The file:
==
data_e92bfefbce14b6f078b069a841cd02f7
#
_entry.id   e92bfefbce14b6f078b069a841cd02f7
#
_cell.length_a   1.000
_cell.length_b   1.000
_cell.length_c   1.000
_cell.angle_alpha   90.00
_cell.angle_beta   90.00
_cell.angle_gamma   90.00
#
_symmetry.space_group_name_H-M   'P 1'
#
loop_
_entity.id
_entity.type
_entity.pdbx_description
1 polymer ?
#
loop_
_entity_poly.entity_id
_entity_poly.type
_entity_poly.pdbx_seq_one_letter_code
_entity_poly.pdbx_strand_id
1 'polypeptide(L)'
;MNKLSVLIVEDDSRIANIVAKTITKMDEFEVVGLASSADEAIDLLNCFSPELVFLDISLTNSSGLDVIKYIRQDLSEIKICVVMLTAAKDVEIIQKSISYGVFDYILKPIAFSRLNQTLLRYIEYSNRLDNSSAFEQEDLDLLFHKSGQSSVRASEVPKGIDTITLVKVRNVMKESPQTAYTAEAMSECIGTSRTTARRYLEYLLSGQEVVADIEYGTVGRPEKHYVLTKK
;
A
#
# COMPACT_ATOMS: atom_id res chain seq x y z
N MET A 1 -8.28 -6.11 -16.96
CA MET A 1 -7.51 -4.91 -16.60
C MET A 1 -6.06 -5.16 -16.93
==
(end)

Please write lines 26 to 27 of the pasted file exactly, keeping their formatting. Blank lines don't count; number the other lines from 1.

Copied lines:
;MNKLSVLIVEDDSRIANIVAKTITKMDEFEVVGLASSADEAIDLLNCFSPELVFLDISLTNSSGLDVIKYIRQDLSEIKICVVMLTAAKDVEIIQKSISYGVFDYILKPIAFSRLNQTLLRYIEYSNRLDNSSAFEQEDLDLLFHKSGQSSVRASEVPKGIDTITLVKVRNVMKESPQTAYTAEAMSECIGTSRTTARRYLEYLLSGQEVVADIEYGTVGRPEKHYVLTKK
;